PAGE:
Millen said city schools like Grady are at an obvious disadvantage.

“So, the field is not level when it comes to schools in APS and some of those big powerhouse schools,” Millen said. “They may have their offensive team in a first-period class with the coach. So, they’re doing things during the day. So, I’m sure [current head coach Kevin Clark] does not have that same advantage. I think they’re doing an outstanding job with what they have to work with, so just give them some time, I think he’s gonna turn it around.”

Fast forward to now. The year is 2019. The Knights, currently 3-4 and 2-2 in Region 6-AAAAA, are uncertain of a playoff run. Last year, they were 1-9. The Grady football team has had trouble in the playoffs since 2005, with just a few deep playoff runs in 2006 and 2011 to the third round with losses to Shaw and Peach County. In 2015 and 2016, the team advanced to the second round, losing to Thomson in 2015 and Woodland-Stockbridge in 2016. However, the Knights have not advanced as far as the state semifinal since 2005, despite well-versed players who have come to play at the school.

Success made program stronger

“What I can say is, before my class got there, we were building a culture and what ended up happening was with our success came more offers (football scholarships) and more visibility for Grady,” Kelley said. “From that, then we got Damian Swann (former New Orleans Saints and University of Georgia player), Grady High School’s first All-American, the Newton family (Caylin Newton, Class of 2017, younger brother of Cam Newton of the Carolina Panthers), so we started to get more high-profile players. Yeah, they didn’t go as far as we did, but we started to get more high-profile players.”

Kelley also pointed out that not all talented players work to maximize their ability and that lack of work ethic can sometimes hurt a program.

“Now, the issue with that becomes with more notoriety for these players, some of them don’t have the work ethic,” Kelley said. “Football is a little bit more of a gladiator sport, and you just have to put in a different work ethic to be great in that sport. For football, you have to make sure you are in the weight room, getting stronger. I know for a fact some of the kids playing on the team are more worried about ‘hey let me go to Mellow Mushroom, let me go to get something to eat, let me go to Bruster’s, let me go hang out with my girlfriend,’ where for us, it was immediately after school we had study hall and that was with your teammates. Coach Millen actually made us do work, which was crazy cause other schools didn’t. Then from there, we had mandatory film study. He ran it almost like a college. We had to spend time with each other, and then we had practice. It was less excuses and more doing as a team. The more notoriety that we brought to the school, it created more individualism for a lot of the players.”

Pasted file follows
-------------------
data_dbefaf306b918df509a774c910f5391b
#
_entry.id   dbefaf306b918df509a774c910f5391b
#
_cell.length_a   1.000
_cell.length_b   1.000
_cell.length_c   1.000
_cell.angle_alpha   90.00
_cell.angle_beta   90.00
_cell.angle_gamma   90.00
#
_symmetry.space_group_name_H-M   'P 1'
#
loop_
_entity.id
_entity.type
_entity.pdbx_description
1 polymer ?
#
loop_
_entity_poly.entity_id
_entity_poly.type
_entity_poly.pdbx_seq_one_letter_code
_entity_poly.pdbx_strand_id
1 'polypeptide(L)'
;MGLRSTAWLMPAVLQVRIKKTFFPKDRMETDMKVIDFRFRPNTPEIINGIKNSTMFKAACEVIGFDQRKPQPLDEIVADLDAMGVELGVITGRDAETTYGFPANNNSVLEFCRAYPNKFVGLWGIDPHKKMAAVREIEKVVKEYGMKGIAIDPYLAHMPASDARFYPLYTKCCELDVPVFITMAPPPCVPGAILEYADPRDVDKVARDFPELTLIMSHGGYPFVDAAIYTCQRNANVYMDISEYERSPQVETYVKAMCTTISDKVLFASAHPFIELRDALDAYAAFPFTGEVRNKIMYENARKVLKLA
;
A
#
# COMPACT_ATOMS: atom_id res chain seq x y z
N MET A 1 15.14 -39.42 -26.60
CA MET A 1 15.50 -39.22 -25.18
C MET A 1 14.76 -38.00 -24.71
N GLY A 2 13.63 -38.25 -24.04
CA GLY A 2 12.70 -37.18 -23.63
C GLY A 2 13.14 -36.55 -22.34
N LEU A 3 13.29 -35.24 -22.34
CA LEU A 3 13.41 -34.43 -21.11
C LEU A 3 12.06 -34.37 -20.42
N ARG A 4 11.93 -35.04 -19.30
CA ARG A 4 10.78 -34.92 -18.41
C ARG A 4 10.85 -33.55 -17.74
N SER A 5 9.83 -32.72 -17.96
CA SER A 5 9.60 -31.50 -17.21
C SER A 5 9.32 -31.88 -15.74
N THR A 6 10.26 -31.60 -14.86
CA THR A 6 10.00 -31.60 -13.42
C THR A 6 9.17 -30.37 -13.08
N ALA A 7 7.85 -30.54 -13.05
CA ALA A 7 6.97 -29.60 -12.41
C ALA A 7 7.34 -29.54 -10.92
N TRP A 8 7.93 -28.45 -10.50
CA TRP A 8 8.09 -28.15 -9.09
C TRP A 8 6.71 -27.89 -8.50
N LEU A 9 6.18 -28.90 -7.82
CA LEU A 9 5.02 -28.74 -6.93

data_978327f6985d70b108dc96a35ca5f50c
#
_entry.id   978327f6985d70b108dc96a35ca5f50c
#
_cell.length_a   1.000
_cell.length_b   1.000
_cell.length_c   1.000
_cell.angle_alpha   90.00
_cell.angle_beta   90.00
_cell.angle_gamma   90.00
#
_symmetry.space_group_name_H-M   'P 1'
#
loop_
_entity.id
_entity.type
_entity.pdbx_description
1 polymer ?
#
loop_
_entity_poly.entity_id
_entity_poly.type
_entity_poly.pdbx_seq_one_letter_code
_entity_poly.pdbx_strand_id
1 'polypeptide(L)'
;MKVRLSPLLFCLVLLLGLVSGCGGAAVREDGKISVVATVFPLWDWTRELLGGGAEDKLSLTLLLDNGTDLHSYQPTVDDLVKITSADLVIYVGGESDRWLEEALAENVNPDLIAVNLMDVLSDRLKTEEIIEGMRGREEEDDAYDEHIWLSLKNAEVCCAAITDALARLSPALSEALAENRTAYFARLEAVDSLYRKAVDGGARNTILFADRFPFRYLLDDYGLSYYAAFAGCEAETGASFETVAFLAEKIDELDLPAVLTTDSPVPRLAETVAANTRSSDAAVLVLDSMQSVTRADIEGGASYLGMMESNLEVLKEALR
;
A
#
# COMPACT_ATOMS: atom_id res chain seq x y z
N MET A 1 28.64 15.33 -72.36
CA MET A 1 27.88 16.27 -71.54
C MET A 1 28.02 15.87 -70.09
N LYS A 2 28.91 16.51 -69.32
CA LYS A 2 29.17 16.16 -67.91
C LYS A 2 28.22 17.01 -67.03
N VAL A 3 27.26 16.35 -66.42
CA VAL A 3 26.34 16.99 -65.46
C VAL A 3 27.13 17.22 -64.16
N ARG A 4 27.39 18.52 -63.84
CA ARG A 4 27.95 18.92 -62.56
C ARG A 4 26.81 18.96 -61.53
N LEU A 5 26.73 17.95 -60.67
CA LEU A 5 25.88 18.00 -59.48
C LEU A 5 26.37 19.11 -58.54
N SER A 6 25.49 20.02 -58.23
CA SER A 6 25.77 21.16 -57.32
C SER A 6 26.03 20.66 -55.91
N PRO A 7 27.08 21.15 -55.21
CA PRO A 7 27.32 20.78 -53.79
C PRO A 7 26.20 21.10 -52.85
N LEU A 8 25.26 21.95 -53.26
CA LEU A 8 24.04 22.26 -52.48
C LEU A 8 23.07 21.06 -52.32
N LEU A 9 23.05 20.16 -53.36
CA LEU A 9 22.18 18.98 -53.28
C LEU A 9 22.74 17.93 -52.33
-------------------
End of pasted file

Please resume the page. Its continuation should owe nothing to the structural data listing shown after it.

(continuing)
Because of coaches being let go by the district and other “unforeseen issues,” according to Kelley, the football program is currently in a rebuilding phase.

“They are getting back into building a culture because what happened was, we built the culture,” Kelley said. “[The problems] kind of crumbled the foundation, so now they are rebuilding that foundation. My advice is to continue to build that foundation because the last two years after Caylin Newton left, Grady [struggled].  But this season, it is actually ten thousand times better, and for me, being optimistic is key. I am a glass half-full type of person: when you tell me that we are starting to win, then I am like, ‘okay we are heading down the right path,’ because once you start to win, then younger players from middle school start to see ‘man I see some actual ball players at Grady, I can go there this fall.’”

When Millen was coaching, he emphasized the importance of academics to his team by holding mandatory study halls for them before practice and ACT preparation classes on the weekends.

“We instilled hard work, and academics was important, you know, our kids had to go to study hall,” Millen said. “We had study hall and things like that prior to practice, so it was important that they be students first. Clark also requires the current players to attend a study hall.

Despite the team’s current rebuilding, the most important thing is that Grady’s academics continue to stand out, Kelley says.

“Because once again, regardless, what we do know is Grady can go 0-10, but the foundation of the school has never left,” Kelley said. “We still have the highest test scores out of any other Atlanta Public School, and no one can compete with that. So, mostly all of our students will go on to be successful is some fashion of their life. That is one thing that has been laid for over 60-70 years, it is just building that back up with football, so that is my advice: continue to build a foundation for the football team and just stay focused.”